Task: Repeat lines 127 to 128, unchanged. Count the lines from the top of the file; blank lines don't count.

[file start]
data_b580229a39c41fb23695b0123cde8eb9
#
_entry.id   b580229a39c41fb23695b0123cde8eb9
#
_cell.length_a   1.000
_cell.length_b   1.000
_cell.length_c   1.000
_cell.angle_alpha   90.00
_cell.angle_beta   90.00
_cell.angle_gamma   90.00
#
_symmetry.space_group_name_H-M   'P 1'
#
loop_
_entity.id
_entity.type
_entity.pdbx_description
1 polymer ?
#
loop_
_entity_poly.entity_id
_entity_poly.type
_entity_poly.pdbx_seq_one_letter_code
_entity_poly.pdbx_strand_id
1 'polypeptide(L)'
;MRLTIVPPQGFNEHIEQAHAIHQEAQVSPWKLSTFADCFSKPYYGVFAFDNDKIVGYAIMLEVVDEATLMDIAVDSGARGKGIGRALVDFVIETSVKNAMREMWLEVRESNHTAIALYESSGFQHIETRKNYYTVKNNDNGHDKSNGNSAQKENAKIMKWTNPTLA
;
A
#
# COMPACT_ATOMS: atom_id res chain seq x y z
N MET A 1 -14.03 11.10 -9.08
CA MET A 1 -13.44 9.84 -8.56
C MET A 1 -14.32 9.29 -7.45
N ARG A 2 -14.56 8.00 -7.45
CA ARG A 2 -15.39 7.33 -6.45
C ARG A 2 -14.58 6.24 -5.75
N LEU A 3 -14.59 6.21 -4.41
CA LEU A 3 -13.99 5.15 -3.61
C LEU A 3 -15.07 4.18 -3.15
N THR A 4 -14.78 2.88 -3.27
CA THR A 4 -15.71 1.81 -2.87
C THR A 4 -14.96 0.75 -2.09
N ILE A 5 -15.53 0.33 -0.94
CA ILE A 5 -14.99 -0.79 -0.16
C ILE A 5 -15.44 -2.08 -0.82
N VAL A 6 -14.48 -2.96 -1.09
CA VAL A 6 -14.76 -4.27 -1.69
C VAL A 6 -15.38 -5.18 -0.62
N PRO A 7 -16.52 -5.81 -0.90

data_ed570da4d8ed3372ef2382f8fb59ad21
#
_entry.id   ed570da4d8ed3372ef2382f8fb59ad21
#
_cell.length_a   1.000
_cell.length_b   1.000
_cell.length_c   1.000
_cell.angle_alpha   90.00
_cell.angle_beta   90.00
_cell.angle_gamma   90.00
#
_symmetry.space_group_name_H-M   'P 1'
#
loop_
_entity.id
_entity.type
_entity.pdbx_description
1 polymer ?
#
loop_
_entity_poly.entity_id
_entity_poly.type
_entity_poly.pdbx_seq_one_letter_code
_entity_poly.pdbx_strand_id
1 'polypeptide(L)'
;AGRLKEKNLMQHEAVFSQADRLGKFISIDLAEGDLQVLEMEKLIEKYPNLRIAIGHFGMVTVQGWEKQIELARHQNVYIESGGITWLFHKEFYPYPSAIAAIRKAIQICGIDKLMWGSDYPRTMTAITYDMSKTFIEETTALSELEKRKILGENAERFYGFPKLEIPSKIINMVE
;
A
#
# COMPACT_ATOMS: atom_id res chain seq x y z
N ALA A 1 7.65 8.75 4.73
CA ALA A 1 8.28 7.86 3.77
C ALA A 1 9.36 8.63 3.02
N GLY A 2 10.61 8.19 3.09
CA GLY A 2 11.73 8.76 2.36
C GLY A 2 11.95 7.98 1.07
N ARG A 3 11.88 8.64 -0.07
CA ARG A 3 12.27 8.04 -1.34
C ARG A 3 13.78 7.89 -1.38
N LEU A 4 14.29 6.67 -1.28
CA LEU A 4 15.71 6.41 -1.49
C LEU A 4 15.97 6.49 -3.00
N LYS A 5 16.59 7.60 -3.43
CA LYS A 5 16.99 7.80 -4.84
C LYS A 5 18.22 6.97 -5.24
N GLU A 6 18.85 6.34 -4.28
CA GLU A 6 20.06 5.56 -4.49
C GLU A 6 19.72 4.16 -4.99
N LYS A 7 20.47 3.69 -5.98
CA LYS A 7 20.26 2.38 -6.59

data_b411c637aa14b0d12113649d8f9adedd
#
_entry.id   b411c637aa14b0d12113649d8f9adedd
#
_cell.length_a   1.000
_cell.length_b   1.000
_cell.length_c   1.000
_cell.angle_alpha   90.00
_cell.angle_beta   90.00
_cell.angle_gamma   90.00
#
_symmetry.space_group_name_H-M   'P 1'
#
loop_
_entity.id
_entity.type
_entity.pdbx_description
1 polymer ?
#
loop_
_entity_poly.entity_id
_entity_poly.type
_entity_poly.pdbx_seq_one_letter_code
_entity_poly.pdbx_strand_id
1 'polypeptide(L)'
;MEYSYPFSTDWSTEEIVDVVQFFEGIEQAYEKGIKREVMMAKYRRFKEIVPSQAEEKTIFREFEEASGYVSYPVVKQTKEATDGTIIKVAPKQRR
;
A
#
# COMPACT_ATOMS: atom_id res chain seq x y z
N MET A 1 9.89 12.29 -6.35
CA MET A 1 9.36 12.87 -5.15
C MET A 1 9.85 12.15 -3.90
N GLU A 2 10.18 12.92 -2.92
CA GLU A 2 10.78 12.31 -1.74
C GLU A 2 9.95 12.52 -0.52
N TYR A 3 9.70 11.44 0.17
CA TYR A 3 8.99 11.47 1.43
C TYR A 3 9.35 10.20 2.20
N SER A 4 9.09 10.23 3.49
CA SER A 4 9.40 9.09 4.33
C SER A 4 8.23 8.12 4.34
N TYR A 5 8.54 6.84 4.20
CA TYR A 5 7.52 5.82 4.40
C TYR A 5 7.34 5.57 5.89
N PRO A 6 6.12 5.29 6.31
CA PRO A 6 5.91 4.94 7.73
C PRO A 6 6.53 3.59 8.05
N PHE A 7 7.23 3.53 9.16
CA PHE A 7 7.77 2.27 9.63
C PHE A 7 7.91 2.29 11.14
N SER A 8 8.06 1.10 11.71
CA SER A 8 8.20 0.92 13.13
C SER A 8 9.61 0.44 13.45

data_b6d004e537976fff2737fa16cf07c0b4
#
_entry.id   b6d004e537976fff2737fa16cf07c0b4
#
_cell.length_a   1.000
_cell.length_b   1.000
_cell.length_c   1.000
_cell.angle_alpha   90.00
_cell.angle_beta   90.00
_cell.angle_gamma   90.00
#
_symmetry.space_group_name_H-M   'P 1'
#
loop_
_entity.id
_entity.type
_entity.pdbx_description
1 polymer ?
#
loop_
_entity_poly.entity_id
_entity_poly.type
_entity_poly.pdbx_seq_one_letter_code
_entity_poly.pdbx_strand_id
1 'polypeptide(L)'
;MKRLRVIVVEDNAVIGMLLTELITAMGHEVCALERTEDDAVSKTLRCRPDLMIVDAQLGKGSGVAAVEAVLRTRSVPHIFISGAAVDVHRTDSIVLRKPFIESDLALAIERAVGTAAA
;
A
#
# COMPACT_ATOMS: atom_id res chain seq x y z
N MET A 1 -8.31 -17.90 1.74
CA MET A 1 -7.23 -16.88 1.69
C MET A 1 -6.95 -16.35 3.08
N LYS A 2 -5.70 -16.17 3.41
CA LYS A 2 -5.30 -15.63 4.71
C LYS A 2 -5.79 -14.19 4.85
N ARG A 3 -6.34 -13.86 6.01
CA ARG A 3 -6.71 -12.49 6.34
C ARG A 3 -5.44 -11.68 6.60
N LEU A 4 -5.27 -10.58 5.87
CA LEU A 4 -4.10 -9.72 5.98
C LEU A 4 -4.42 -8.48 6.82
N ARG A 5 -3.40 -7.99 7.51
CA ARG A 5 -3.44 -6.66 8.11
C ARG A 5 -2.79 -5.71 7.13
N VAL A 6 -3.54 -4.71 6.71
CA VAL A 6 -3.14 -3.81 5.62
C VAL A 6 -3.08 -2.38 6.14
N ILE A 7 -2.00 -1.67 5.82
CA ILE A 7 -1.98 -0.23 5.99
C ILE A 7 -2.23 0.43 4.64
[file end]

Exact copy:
A
#